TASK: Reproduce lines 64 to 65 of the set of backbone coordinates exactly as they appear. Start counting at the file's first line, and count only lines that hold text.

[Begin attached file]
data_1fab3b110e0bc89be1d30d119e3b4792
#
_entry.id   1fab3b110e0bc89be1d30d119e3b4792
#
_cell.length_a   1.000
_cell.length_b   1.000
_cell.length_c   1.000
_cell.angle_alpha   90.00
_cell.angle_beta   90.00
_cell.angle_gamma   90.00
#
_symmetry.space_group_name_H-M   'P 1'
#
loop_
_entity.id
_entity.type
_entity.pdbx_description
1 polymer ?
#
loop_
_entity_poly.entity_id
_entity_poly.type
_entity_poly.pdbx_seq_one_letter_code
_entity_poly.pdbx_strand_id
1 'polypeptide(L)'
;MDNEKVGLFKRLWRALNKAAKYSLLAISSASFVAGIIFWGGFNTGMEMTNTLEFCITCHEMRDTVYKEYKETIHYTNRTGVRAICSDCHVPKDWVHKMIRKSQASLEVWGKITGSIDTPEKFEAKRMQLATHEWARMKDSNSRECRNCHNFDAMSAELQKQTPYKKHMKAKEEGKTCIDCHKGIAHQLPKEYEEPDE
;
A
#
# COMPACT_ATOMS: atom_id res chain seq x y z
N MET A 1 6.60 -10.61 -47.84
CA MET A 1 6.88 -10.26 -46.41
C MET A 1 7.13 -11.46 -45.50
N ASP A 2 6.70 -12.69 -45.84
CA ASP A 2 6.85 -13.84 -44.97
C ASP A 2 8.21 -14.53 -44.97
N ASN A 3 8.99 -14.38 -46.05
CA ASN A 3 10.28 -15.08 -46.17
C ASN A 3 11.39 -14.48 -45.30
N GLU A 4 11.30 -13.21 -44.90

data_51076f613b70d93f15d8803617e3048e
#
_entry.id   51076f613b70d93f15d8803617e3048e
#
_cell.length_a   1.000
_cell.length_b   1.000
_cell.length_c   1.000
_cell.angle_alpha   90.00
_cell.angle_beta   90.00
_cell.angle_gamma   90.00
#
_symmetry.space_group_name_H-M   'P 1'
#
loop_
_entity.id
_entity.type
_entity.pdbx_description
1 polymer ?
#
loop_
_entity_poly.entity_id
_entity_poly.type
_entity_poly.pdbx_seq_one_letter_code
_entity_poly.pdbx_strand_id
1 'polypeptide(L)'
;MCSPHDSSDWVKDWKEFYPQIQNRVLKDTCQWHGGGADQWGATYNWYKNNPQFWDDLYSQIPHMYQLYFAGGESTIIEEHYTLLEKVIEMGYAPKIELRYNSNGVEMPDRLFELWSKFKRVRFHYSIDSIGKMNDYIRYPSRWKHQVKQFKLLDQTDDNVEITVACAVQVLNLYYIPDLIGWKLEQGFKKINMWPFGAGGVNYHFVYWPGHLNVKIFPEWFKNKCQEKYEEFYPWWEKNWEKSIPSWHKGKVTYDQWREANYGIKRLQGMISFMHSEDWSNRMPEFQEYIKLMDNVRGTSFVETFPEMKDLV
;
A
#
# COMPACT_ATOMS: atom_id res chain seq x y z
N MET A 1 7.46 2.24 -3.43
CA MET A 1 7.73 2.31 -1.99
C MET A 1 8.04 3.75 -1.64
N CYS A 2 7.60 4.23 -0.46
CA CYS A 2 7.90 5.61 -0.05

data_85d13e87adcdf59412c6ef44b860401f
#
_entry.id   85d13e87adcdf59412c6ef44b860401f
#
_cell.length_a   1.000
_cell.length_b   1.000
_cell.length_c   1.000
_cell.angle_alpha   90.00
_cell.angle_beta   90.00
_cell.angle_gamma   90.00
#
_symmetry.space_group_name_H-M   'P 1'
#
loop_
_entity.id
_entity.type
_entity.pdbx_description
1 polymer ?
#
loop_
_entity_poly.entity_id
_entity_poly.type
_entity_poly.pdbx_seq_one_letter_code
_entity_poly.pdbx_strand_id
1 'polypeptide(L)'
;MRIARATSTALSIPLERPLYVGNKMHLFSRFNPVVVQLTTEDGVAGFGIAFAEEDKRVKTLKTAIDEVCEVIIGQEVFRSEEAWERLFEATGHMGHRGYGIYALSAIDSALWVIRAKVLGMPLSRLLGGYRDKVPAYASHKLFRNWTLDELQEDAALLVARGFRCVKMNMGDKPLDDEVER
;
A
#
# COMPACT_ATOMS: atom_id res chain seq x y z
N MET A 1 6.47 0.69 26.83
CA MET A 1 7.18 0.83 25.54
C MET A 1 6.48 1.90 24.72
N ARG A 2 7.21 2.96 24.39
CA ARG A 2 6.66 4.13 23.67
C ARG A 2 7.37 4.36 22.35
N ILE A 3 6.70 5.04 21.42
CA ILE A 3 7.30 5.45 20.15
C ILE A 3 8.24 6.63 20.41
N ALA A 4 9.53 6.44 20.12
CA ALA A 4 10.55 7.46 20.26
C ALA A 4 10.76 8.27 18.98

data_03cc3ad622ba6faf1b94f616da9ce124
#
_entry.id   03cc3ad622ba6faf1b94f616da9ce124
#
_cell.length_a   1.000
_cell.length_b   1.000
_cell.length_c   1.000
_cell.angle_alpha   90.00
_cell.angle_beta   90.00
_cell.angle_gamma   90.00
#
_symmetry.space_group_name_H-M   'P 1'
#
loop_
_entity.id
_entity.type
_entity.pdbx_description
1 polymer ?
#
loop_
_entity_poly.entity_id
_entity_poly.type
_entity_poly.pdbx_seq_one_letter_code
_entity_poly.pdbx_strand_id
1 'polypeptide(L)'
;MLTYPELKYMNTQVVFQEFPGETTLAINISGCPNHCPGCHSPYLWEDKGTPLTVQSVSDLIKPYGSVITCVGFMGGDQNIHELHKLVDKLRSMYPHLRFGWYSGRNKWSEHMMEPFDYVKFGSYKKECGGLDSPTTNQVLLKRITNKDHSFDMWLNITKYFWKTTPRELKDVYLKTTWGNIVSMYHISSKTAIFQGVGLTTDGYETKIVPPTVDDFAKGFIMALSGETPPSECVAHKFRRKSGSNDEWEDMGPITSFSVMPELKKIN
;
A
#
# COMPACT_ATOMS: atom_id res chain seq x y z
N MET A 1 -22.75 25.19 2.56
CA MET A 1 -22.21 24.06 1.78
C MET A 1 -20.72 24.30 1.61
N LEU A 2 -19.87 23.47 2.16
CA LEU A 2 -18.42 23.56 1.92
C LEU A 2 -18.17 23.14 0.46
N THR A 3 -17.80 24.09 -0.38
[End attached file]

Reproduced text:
_entity_poly.pdbx_strand_id
1 'polypeptide(L)'